Georgia Farm Bureau News - August 2016

Page 10

Lab of thousands of samples

By Jay Stone __________________________________________________________________________


he hay submitted in Georgia Farm Bureau’s annual Quality Hay Contest will take on many forms between the field and the results being announced. Once it leaves the farm, it comes under the watchful eye of Dr. Uttam Saha, program coordinator of the University of Georgia’s Feed and Environmental Water Laboratory (FEW), which focuses on nutrition for animals. The FEW lab is one of three labs in UGA’s Agricultural & Environmental Sciences Laboratories. The others are a soil, plant and water lab, and a crops and environmental quality lab. Saha and his team have analyzed tens of thousands of forage and animal feed samples including the GFB Hay Contest samples, samples for similar contests, for-

Details for entering the GFB Quality Hay Contest are on page 14. age samples producers send in themselves and pet food submitted by pet owners. “The model we are using now has been developed over many years,” Saha said. “Initially we had some issues to solve and we moved forward. It is now in a stage that we are very confident in what we’re getting.” Hay producers know they can submit a sample in a plastic bag, and they get back an 10 / August 2016

RFQ number for that sample. RFQ stands for “relative forage quality,” a one-number measure of whether livestock will eat a certain forage material and if they do, how well it will meet their nutritional needs. Saha puts that sample through a rigorous set of steps. It arrives at FEW in Athens as everything from straw to seeds. At the lab, it is ground into powder with particles no more than 1 millimeter in thickness, then packed into a cell with quartz-glass sides. The quartz ensures there is no light interference with the sample, which, once packed into the cell, is inserted into a nearinfrared spectrophotometer, an instrument that sends light to the cell and measures reflected light from the particles. The wavelengths of the reflected light return as different colors, and these colors correspond to specific chemical bonds. Each scan produces more than 100,000 data points, which is automatically fed into a computer compiled into a visual chart. The GFB Hay Contest always has great prizes, but the report detailing the nutritional quality of their hay is the product hay producers pay for with their $20 contest entry fee. From the report, they know how much dry matter (which indicates palatability for livestock), as well as food protein, acids, non-starch carbohydrates and nonfibrous carbohydrates (all measures of digestibility) were in their sample.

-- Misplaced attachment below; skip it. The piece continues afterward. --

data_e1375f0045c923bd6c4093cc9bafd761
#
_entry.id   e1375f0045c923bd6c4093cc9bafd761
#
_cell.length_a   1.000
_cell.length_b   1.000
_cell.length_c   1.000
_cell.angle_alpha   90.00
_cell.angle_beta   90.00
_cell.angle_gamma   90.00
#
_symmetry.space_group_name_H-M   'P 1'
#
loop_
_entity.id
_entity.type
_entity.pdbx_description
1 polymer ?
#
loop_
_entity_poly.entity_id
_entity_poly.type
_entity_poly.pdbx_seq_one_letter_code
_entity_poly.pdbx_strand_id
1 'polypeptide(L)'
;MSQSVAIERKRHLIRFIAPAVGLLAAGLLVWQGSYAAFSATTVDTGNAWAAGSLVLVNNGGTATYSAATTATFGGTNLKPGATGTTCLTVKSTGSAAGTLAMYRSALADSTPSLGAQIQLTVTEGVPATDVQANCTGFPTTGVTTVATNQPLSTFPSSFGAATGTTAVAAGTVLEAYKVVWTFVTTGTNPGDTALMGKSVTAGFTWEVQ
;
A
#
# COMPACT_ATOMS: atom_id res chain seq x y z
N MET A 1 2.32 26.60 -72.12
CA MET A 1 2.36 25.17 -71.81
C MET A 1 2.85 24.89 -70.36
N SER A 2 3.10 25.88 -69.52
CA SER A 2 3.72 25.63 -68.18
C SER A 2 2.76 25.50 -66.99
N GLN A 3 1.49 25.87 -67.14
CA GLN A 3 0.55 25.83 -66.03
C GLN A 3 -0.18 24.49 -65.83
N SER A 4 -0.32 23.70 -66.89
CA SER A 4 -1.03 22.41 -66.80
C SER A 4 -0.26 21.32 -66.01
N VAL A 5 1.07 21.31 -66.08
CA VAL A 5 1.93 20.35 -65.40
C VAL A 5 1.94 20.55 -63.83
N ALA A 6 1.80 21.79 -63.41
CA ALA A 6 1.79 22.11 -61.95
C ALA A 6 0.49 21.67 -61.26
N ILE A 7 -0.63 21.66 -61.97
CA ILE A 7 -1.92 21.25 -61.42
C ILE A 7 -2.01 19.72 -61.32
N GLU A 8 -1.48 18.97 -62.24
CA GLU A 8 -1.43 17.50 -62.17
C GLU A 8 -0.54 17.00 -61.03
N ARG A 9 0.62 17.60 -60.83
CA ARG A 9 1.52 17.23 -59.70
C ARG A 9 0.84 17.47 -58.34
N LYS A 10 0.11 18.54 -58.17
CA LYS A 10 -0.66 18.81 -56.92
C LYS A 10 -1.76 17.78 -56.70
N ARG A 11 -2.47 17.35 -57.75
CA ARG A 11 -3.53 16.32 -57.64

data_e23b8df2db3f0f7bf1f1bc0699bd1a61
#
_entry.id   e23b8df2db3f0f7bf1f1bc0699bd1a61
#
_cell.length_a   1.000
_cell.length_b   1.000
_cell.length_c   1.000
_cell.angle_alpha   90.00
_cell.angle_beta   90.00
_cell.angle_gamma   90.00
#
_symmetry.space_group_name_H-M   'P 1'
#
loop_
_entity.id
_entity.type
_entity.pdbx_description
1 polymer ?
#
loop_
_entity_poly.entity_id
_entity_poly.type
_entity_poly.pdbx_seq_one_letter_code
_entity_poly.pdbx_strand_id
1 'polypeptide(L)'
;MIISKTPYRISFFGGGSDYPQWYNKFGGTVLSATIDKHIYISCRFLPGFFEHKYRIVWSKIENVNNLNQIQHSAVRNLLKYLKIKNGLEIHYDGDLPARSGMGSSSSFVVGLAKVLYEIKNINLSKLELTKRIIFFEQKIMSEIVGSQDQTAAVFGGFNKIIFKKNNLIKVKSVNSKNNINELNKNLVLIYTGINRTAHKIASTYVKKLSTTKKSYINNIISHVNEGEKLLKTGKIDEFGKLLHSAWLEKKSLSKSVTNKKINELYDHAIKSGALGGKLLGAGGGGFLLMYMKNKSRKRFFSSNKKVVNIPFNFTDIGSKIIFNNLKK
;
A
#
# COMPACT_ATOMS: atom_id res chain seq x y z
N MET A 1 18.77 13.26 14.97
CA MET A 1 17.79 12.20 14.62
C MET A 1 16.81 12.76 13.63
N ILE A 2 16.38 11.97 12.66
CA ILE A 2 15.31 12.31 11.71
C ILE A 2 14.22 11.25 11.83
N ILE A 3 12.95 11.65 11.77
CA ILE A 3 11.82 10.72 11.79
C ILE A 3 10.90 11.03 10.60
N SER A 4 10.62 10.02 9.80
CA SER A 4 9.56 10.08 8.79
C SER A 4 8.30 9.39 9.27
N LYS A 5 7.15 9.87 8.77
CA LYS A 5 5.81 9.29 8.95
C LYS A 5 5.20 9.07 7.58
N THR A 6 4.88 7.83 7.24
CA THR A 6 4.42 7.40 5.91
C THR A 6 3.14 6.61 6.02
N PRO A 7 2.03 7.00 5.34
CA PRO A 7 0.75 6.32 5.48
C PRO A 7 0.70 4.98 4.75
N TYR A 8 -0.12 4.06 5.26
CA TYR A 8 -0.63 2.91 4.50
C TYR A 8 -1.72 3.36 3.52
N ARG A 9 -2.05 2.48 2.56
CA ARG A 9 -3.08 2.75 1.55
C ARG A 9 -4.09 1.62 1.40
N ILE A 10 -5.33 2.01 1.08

Photo by Jay Stone

Photo by Jay Stone

UGA Feed & Environmental Water Lab Program Coordinator Dr. Uttam Saha holds a raw hay sample and a cell containing hay that has been ground into 1 millimeter particles.

The dry matter is added to the digestibility number to reach the RFQ score. UGA Extension Forage Specialist Dr. Dennis Hancock said the average RFQ in Georgia is 95. By way of comparison, Hancock said the target RFQ is 140 or more for dairy cows, 120-125 for stocker cattle, 115 or more for cows producing milk and 100 or more for cows no longer producing milk. “We can take a lower number and feed it as long as we’re mixing it with something else to bring up that nutrition,” Hancock said. “As a rule of thumb we want it to be 100 or better so we minimize the amount we have to supplement.” Supplemental feed like corn or soybean meal means increased costs. Hancock said hay might cost as low as six cents per pound, while corn is about seven cents per pound and soybean meal around 20 cents per pound. A single cow needs more than 20 pounds of feed per day, and those costs escalate quickly when multiplied by dozens or hundreds of cows. The testing also measures elements that could be harmful to livestock if ingested in sufficient quantities. Of particular concern is nitrate levels, which can result in animal death. In the GFB contest, samples with nitrate levels more than 4,500 parts per million are disqualified. If that number surpasses 5,000, Saha contacts the producer who submitted it. “There is risk associated with that, and they need to know as soon as possible,” Saha said. If that step saves the producer several cows, the $20 lab fee pays for itself many times over.

The cell containing the ground sample goes into the near-infrared spectrophotometer for analysis. Georgia Farm Bureau News